Flaxseed Lignan Supplementation as Possible Adjuvant Therapy for Prostate and Breast Cancer
Dietary flaxseed lignans may have a chemopreventive and chemotherapeutic role against prostate and breast cancers. Flaxseed lignans, though, undergo an extensive first-pass effect and exist systemically primarily as glucuronide conjugates that are believed to be inactive. Their poor oral bioavailability (FO) likely explains the very modest benefit observed in human clinical studies. To fully realize the potential for lignan oral supplementation in prostate and breast cancer, pharmaceutical strategies are necessary to overcome the limitations imposed by poor FO. This dissertation involved proof-of-principle studies designed to first provide in vitro experimental evidence of flaxseed lignans on enhancing cytotoxicity of typical chemotherapeutic agents when used in combination, followed by the development of a pharmaceutical strategy to potentially exploit a role for lignans as adjuvant therapy against prostate cancer, and a human clinical trial to show oral safety and tolerability. Combination studies of lignans with chemotherapeutic agents were first conducted in prostate (PC3 and LNCap) and breast (SKBR3 and MDA-MB-231) cancer cell lines. SECO, the aglycone metabolite of the plant lignan, secoisolariciresinol diglucoside (SDG), was tested as it exhibits good FO but has had little investigation. As a major mammalian lignan converted from SECO, studies focused on enterolactone (ENL) and its glucuronic acid conjugate (ENL-Gluc). Typical chemotherapeutic agents with different mechanisms of action, including docetaxel, doxorubicin, cabazitaxel, MDV3100, and carboplatin were selected for combination experiments with lignans. A randomized, double-blind, placebo-controlled clinical trial in healthy older adults was conducted with oral supplementation of a standard flaxseed lignan-enriched complex (~38% SDG) equivalent to 600 mg SDG for 6-months, to assess efficacy, safety, and tolerability of flaxseed lignans. Finally, antibody directed enzyme prodrug therapy (ADEPT) system was generated by using anti-prostate specific membrane antigen (PSMA) antibody, D7 scFv as the carrier, and human β-glucuronidase (hβG) as the drug-converting enzyme. The binding affinity of fusion protein was assessed in purified PSMA as well as LNCap cells expressing cell surface PSMA. The enzymatic activity of D7-hβG fusion protein was determined using probe, 4-methylumberlliferone glucuronide, and prodrug, ENL-Gluc. C4-2 cells, expressing PSMA, were chosen to measure the conversion of ENL-Gluc into ENL by fusion protein in combination with docetaxel. In the in vitro combination studies, SECO and ENL enhanced sensitivity of cancer cells against therapeutic agents, in particular the ENL and docetaxel combination, while no obvious cytotoxicity was observed from ENL-Gluc. The in vivo assessment of flaxseed lignan-enriched product indicated no adverse side effects suggesting the safety and tolerability of flaxseed lignans for long-term oral exposure at a low pharmacological dose. Furthermore, plasma parent and total flaxseed lignans were significantly elevated in healthy older adults receiving lignan supplementation (n=19) compared with placebo (n=13), with large interindividual variation in systemic lignan levels observed. Interestingly, a significant reduction in systolic blood pressure (SBP) (from 155 mmHg to 140 mmHg) was observed in participants receiving treatment under the subcategory of SBP ³140 mmHg, while no change was observed in placebo group with SBP ³140 mmHg (n=6). Positive outcomes from in vitro and human clinical trial data supported investigations into an ADEPT strategy from which the fusion protein D7-hβG was successfully generated. The fusion protein displayed excellent binding against cell surface or purified PSMA, and favorable activity in production of active mammalian lignan, ENL, from ENL-Gluc. A slight decrease in the IC50 value was observed in the treatment group of D7-hβG with 100 µM ENL-Gluc plus docetaxel compared with docetaxel alone group in C4-2 cells. This proof-of-principle therapeutic strategy is the first attempt to expand the utility of flaxseed lignans as adjuvant therapy against prostate cancer. With the advantage of the safety and tolerability profile following convenient oral lignan consumption, this dissertation research warrants further evaluations of the ADEPT strategy as adjuvant therapy against prostate as well as breast cancer both in vitro and in vivo. In general, this dissertation provides science-based evidence to support the health benefits of flaxseed lignan-enriched product following oral consumption as a natural health product (NHP) which is required by Health Canada.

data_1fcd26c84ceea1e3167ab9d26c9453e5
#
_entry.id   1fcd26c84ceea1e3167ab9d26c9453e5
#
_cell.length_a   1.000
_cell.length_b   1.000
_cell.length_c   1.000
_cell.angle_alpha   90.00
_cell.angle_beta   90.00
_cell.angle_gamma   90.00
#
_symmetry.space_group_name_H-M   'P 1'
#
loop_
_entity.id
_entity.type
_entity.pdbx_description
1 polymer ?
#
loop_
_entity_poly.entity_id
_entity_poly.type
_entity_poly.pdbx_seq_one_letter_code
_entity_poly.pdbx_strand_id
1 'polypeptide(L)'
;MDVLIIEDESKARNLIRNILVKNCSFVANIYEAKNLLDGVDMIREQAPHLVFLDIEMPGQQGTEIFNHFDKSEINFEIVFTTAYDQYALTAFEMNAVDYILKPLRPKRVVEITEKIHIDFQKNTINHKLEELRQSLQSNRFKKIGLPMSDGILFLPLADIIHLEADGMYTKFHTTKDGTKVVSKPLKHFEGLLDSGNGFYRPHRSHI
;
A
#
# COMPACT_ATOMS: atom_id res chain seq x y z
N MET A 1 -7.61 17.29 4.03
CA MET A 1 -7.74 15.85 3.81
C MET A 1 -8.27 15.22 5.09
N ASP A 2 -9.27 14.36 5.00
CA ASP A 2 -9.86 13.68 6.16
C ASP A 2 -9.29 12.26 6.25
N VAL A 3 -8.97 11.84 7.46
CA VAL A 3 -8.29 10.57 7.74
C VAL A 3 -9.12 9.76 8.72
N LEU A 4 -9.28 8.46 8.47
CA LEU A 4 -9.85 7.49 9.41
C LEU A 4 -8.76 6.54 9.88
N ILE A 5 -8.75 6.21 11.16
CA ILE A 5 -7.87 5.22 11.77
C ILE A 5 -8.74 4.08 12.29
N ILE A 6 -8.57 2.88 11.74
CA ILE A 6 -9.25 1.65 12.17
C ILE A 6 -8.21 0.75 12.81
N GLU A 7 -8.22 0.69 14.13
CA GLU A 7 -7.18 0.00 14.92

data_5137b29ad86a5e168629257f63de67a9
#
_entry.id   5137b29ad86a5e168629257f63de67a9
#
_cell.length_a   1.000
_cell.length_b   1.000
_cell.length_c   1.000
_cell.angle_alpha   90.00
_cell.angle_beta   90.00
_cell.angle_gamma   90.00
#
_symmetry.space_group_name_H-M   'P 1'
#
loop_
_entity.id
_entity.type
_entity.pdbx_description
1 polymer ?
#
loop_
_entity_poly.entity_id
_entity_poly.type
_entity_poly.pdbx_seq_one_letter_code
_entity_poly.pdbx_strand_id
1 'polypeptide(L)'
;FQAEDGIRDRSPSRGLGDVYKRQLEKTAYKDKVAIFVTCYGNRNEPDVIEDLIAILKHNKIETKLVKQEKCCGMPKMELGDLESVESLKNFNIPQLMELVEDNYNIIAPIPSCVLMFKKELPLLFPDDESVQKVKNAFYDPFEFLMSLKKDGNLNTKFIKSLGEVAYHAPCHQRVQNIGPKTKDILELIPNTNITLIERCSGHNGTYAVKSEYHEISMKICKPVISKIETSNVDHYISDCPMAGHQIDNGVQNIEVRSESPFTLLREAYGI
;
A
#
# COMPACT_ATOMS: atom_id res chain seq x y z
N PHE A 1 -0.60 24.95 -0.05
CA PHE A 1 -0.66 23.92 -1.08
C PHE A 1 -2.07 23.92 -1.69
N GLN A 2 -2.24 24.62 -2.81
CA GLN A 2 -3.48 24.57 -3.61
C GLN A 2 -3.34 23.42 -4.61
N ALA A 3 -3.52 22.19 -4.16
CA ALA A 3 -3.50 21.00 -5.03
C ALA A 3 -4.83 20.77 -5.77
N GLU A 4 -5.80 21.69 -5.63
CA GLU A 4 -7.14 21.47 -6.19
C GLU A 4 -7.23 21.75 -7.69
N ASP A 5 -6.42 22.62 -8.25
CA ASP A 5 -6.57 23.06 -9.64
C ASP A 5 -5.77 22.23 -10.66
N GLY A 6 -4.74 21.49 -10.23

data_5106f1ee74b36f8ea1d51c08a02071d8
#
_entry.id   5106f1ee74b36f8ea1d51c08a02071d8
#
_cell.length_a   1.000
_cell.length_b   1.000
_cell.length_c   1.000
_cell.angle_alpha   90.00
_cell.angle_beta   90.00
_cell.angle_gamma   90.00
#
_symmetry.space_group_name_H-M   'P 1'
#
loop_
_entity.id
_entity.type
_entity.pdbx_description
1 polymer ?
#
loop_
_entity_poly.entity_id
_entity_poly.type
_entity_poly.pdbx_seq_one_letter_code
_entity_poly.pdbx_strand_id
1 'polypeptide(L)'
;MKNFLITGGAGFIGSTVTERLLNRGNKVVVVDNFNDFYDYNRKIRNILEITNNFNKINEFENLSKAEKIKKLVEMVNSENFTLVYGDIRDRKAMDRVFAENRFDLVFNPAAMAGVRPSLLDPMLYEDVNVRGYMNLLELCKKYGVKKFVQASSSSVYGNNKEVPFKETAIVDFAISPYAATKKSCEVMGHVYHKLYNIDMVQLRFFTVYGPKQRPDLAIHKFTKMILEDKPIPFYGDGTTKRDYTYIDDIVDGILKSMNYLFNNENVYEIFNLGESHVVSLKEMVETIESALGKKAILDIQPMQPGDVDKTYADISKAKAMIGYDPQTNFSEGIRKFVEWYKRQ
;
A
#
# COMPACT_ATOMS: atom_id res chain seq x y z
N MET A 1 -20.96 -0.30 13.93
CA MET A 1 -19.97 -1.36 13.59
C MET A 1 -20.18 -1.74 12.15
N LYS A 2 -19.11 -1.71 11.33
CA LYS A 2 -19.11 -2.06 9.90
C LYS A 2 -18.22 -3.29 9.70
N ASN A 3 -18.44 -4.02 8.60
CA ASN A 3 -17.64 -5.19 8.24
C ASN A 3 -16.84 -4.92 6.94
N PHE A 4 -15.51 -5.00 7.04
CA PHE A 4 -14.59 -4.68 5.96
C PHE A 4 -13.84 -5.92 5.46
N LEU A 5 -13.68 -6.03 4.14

Flaxseed lignans, Adjuvant therapy, ADEPT
Doctor of Philosophy (Ph.D.)
Pharmacy and Nutrition